Hundreds of organisations are running ageing, unpatched versions of SAP enterprise resource planning software – some with applications exposed to the internet.
That is the conclusion of ERPScan chief technology officer and ZeroNights founder Alexander Polyakov.
The news is all the more disturbing given the increasing number of attacks targetted at SAP systems, which in addition to running mission-critical applications will also contain valuable personal and financial information.
There is also a thriving underground trade in SAP "exploits" – flaws or automated attacks that hackers freely trade in forums.
Polyakov's company has found more thanf 4,000 servers hosting internet-accessible SAP applications simply by searching the web using Google (700 servers) and Shodan, the specialist search engine that "pinpoints shoddy industrial controls". Using Google, Polyakov was able to identify 700 servers, while Shodan uncovered 3,741 vulnerable servers.
Furthermore, in research that will be released next month, Polyakov warned that one-in-three companies had "SAP routers" publicly accessible by a default port.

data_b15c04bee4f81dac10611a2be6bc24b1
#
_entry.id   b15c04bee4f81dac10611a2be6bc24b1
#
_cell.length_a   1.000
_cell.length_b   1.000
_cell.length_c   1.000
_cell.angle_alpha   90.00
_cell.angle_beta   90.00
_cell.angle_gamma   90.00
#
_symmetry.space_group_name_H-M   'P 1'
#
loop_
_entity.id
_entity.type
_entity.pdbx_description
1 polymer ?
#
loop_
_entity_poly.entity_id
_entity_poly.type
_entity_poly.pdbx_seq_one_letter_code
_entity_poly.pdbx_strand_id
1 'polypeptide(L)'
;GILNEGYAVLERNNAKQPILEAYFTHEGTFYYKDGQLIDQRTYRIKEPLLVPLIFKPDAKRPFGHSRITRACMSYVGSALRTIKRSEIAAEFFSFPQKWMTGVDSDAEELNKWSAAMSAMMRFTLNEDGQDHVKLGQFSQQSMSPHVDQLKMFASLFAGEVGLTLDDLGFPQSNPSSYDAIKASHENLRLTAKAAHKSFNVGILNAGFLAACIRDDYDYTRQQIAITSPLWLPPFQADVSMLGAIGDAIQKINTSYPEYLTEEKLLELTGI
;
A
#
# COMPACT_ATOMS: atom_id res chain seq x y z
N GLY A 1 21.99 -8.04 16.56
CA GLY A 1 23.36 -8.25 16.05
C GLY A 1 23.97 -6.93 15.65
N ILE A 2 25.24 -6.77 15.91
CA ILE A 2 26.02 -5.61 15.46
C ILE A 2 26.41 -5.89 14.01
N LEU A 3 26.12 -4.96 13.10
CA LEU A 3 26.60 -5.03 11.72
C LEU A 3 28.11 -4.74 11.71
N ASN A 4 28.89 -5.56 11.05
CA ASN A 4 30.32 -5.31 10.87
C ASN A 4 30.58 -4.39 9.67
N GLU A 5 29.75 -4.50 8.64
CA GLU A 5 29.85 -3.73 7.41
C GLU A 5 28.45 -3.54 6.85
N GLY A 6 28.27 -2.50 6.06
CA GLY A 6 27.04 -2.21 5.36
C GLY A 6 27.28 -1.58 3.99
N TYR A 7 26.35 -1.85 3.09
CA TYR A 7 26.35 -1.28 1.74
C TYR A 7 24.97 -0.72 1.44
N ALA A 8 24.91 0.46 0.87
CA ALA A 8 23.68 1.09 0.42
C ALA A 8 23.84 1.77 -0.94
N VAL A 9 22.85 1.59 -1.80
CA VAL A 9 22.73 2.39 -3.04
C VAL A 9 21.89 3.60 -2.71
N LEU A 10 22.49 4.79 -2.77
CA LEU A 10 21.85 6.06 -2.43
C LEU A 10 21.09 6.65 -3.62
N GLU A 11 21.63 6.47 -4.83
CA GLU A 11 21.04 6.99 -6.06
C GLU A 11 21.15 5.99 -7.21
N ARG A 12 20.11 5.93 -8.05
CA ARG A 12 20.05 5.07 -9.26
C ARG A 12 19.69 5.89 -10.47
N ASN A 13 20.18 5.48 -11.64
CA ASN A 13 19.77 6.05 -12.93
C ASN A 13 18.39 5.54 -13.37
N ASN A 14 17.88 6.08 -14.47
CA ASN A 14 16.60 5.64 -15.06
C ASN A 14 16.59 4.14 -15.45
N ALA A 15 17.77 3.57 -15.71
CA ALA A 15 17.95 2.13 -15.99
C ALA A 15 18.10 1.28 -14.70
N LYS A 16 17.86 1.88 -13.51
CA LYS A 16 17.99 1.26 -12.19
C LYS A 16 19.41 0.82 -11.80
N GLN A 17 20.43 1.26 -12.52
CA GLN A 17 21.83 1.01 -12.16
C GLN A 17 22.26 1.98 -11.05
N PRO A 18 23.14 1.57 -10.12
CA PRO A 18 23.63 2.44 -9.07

In the company's research, 35 per cent of SAP systems were found to be running NetWeaver version 7 EHP 0, which was last updated in November 2005. Those users ought to have upgraded since then. Some 19 per cent were running versions of SAP NetWeaver last patched in October 2008, while 23 per cent were running versions of SAP NetWeaver last updated in April 2010.
Polyakov, speaking at the RSA Security Asia/Pacific Conference in Singapore, added that his company found similar flaws in implementations of NetWeaver J2EE, too. He warned that it is a common misconception that SAP systems are not exposed to the internet or remotely accessible and that this was particularly acute in Asia/Pacific.
"You need to do your human resources and financials with SAP, so [if it is hacked] it is the end of the business," Polyakov told the conference. "If someone gets access to the SAP they can steal HR data, financial data or corporate secrets... or get access to a SCADA system."
Frequently exposed SAP systems that should not be publicly exposed include Dispatcher, MMC, Message Server, Hostcontrol, ITS Agate and Message Server httpd, he said.
Furthermore, the number of security advisories surrounding SAP systems has exploded in recent years, according to ERPScan's figures, from fewer than 100 in 2008 to more than 600 in 2012, although that number is expected to decline in 2013.
The most common attack vectors include the old favourite, "cross-site scripting attacks", which comprise 25 per cent of the vulnerabilities, "missing authorisation checks", at 22 per cent, and "directory traversal" at 20 per cent.
Polyakov's presentation to the RSA Security Conference can be accessed here.